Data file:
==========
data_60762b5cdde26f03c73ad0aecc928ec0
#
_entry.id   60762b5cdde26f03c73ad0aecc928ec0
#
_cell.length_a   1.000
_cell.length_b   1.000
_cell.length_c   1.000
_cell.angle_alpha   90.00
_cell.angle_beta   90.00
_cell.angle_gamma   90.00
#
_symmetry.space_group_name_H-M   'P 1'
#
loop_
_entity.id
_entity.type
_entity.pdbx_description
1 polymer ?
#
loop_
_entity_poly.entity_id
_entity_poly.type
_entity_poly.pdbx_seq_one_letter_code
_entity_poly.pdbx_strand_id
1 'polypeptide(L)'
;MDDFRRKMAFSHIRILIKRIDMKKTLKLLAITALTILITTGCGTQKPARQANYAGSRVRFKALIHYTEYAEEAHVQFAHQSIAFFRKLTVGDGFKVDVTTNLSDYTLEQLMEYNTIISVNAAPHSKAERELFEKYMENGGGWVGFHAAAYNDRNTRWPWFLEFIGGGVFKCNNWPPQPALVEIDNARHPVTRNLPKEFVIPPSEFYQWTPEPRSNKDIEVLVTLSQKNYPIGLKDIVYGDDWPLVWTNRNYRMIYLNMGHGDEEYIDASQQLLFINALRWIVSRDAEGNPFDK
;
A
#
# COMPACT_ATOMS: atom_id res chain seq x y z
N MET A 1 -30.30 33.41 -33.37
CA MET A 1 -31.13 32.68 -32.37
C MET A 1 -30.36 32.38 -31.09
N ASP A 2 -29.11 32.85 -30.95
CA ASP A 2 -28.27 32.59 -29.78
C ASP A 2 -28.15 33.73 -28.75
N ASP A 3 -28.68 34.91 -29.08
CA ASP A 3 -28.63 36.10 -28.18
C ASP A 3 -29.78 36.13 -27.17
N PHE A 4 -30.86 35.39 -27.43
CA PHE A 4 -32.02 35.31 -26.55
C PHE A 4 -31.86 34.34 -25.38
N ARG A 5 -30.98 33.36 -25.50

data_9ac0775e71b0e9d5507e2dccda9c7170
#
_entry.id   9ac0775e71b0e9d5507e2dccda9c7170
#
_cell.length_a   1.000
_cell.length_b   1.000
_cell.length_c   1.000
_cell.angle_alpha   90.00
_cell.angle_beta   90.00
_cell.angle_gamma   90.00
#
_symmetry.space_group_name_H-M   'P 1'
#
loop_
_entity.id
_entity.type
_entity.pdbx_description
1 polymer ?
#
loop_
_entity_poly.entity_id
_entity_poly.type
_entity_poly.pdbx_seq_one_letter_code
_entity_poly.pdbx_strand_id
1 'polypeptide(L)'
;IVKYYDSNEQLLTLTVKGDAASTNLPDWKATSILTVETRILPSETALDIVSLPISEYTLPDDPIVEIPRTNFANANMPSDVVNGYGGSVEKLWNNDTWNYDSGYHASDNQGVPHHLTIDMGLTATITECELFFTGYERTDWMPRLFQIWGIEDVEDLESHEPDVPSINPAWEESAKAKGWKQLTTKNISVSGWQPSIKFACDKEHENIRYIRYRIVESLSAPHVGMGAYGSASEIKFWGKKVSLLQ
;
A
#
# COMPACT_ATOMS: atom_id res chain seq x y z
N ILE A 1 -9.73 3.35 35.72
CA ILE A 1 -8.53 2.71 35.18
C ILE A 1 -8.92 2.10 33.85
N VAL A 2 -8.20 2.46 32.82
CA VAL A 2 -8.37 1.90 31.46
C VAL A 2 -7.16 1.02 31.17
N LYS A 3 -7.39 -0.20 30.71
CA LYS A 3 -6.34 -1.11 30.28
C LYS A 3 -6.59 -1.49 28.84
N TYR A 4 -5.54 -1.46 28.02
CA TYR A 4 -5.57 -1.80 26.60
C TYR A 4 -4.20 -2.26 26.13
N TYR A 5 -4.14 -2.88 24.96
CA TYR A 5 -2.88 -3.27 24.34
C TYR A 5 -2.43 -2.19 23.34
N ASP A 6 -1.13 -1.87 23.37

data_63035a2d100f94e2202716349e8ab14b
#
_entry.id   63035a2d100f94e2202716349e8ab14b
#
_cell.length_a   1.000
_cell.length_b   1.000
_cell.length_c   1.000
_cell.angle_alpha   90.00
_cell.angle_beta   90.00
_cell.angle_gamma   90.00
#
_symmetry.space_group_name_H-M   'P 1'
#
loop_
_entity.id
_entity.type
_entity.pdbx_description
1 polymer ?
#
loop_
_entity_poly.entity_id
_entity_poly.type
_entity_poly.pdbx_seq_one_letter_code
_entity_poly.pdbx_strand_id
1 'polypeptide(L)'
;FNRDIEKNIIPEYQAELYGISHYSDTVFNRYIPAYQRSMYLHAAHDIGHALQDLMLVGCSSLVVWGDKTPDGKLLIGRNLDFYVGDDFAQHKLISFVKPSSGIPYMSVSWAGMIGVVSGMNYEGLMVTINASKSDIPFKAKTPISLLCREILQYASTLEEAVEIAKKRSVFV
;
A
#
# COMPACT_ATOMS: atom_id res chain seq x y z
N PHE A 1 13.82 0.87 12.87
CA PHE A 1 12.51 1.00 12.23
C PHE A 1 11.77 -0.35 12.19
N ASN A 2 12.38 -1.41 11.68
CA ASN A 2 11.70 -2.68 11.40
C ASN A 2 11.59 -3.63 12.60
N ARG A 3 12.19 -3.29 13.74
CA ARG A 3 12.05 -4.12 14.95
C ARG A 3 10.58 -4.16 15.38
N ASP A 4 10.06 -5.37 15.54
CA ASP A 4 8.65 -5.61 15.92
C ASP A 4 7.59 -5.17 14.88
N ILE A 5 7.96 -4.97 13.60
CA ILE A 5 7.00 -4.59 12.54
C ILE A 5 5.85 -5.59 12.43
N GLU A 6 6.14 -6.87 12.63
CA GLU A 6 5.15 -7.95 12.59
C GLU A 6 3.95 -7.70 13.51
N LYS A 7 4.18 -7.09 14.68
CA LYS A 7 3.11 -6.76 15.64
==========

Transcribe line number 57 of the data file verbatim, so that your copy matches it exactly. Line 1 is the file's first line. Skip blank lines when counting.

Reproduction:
loop_